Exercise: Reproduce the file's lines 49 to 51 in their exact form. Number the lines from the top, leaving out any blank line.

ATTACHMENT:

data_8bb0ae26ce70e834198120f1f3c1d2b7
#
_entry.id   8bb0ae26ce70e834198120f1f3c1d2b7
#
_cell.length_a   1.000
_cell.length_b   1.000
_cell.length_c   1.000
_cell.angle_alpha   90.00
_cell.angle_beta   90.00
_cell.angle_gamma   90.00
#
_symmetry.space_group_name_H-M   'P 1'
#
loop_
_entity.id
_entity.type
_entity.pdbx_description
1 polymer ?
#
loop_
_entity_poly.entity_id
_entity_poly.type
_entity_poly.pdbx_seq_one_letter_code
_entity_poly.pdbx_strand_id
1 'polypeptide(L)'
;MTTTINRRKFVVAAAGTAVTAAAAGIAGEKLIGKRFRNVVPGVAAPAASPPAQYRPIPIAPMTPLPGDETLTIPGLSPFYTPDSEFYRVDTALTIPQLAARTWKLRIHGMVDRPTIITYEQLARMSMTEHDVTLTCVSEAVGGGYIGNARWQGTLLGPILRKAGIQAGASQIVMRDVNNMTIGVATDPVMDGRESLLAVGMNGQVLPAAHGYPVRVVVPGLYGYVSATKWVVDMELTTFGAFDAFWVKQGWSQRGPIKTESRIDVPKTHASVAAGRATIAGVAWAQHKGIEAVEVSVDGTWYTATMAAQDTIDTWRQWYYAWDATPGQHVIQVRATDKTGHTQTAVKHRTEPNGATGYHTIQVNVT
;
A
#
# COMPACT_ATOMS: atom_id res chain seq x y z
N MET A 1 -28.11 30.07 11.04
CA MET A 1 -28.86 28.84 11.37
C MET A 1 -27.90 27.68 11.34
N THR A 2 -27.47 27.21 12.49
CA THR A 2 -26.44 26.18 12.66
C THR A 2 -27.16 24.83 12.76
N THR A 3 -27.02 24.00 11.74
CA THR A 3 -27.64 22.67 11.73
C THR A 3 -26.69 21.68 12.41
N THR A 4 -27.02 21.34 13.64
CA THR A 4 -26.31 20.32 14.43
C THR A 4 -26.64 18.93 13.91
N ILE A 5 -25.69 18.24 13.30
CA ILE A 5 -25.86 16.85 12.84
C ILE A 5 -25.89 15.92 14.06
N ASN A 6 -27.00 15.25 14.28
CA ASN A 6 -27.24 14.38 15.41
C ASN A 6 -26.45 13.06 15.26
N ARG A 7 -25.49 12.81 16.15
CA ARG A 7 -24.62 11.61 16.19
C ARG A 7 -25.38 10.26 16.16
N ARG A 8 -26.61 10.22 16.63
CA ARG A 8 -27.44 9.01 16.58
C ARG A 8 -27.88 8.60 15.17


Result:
N ARG A 7 -25.49 12.81 16.15
CA ARG A 7 -24.62 11.61 16.19
C ARG A 7 -25.38 10.26 16.16